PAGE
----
It’s time to get back into Mythbusters mode. This time, we’re on the hunt for silly nutrition myths. These myths, for some reason (I want to say the internet), have just stuck around for an unnecessarily long period of time, so much so that many people confuse them for facts. Let’s start busting, shall we?
Fat makes you fat
This one just seriously needs to go away. Yes, on the surface it might make sense that eating fat would make you fat but this just couldn’t be further from the truth. Excess calories make you fat. If you consume more calories on a daily basis than you burn, you will get fat. That is the core of all fat loss. Yes, fat has more calories as compared to carbs or protein so maybe that is why people get confused.
Fat, in fact, can be very good for you. Consuming healthy fats like grass-fed steak and butter, seeds, nuts, oils, etc. can do wonders for your body. They are known to reduce the risk of heart disease by lowering cholesterol, they are incredibly good for your hormones and help to keep your joints and immune system healthy. Do not fear the fat, well, except for trans-fats, stay away from those because they will mess you up. Nutrition myths are fun to debunk.
You should eat X amount of meals to lose weight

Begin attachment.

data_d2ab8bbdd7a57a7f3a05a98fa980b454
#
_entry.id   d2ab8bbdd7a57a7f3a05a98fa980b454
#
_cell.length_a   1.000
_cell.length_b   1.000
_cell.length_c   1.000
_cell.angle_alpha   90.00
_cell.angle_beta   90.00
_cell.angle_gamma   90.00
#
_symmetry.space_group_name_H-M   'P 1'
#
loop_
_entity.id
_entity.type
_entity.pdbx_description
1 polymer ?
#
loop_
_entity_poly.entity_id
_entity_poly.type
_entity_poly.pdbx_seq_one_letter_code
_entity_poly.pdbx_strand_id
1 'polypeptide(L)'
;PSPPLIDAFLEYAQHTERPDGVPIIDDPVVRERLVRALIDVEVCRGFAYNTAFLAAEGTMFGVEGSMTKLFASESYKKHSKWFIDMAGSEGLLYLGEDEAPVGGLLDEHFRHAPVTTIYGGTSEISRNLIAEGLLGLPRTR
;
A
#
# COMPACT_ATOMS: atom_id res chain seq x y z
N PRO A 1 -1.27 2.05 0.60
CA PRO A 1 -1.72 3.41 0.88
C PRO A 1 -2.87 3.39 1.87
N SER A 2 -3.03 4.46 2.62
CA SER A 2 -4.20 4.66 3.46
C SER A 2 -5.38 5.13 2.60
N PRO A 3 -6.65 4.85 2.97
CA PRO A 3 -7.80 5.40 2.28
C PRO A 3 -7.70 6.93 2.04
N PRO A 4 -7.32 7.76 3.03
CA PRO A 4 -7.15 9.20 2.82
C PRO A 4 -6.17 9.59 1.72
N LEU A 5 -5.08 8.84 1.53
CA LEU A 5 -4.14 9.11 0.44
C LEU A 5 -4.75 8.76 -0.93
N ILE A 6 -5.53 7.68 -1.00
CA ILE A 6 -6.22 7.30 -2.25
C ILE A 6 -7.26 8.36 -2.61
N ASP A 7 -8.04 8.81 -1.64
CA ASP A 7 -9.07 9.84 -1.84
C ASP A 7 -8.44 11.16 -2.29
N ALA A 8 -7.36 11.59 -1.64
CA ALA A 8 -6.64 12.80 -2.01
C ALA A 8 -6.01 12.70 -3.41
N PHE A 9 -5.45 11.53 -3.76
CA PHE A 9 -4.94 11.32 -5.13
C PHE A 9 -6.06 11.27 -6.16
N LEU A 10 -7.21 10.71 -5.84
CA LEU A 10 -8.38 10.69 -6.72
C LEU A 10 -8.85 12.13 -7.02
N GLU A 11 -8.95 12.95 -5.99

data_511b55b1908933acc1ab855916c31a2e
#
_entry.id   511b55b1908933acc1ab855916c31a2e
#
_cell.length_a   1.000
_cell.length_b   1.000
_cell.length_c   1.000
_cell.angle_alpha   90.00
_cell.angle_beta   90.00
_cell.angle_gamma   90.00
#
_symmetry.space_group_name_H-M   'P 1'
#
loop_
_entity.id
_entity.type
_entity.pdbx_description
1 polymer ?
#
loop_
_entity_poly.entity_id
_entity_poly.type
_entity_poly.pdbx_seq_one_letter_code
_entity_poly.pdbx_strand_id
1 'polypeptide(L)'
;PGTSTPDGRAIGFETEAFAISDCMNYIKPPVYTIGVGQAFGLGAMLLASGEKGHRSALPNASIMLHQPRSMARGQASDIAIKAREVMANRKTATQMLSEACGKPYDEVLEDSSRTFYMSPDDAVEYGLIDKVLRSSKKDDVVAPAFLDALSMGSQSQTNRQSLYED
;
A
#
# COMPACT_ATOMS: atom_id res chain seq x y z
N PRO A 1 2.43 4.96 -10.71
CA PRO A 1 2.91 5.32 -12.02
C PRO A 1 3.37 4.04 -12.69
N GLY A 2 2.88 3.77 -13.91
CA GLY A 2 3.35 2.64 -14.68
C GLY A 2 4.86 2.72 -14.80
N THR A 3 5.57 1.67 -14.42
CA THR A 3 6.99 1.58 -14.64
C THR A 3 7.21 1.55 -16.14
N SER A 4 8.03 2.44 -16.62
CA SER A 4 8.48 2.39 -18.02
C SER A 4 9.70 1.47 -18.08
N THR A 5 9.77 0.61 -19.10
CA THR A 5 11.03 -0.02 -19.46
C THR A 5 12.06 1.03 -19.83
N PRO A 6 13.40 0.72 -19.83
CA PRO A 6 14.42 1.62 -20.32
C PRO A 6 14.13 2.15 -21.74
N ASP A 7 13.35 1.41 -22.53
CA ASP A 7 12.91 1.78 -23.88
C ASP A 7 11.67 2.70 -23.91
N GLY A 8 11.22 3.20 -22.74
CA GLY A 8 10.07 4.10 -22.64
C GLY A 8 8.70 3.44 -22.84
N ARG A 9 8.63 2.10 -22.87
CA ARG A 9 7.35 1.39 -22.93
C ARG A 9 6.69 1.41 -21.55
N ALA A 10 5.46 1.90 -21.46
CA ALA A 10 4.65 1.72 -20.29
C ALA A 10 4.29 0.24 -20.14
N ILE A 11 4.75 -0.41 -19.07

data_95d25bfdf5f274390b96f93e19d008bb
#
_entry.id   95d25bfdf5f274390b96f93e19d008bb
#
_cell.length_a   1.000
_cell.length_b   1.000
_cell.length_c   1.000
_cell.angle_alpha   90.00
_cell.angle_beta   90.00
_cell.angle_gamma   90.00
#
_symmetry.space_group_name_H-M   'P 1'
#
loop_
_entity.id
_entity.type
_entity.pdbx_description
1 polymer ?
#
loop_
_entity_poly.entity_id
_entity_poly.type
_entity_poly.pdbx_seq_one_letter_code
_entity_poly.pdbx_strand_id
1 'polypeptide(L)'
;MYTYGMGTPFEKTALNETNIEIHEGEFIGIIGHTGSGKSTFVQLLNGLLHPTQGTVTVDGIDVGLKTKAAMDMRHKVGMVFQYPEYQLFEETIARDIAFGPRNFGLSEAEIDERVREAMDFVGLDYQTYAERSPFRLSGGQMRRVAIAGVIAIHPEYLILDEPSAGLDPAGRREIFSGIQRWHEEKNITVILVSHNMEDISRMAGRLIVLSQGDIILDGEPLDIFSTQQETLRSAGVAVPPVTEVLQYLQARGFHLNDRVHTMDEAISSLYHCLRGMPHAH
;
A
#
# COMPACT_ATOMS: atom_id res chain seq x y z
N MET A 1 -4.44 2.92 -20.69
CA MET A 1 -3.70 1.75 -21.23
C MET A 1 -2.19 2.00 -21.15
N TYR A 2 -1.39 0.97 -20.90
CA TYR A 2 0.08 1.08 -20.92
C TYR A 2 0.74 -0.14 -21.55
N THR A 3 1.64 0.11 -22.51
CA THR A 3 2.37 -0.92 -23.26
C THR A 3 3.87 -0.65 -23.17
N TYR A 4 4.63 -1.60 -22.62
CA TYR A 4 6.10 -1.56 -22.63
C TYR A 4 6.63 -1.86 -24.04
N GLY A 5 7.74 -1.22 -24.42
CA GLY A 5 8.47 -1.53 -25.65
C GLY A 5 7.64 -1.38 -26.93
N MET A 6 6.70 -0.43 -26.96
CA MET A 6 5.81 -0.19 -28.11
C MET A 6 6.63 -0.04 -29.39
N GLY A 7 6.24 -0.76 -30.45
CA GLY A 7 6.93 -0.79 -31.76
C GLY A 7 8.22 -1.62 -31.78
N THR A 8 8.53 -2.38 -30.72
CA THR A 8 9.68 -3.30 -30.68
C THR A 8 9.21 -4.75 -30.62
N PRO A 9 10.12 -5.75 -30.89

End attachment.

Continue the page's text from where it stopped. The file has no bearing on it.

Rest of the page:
No. This has been proven to be completely false. The number of meals you eat in a day has no impact on your rate of fat-loss. Eating more meals does not raise your metabolism to any significant degree and you are just stressing yourself out over nothing. It does not matter if you eat 1, 2 or 6 (10? 12?) meals a day. All that matters is that you are hitting your daily calorie and macronutrient goals.
Your body will absorb what it needs and get rid of the rest. Recent studies seem to suggest that skipping a meal or two could actually be good for you because it gives your digestive system a break, allowing you to digest and absorb food and nutrients better (look up intermittent fasting).
Salt is bad for you
This one actually has a bit of truth to it. Regular table salt is most definitely bad for you. It is void of any nutrition and is just full of nasty fillers that will wreak havoc on your body.
Good quality salt, however, can be really good for you. Salts like sea salt, rock salt, etc. are full of vitamins and minerals that help to keep your electrolytes in balance and if you are consuming enough water, blood pressure shouldn’t be a concern, unless of course, you have a pre-existing medical condition, in that case, limit your salt intake.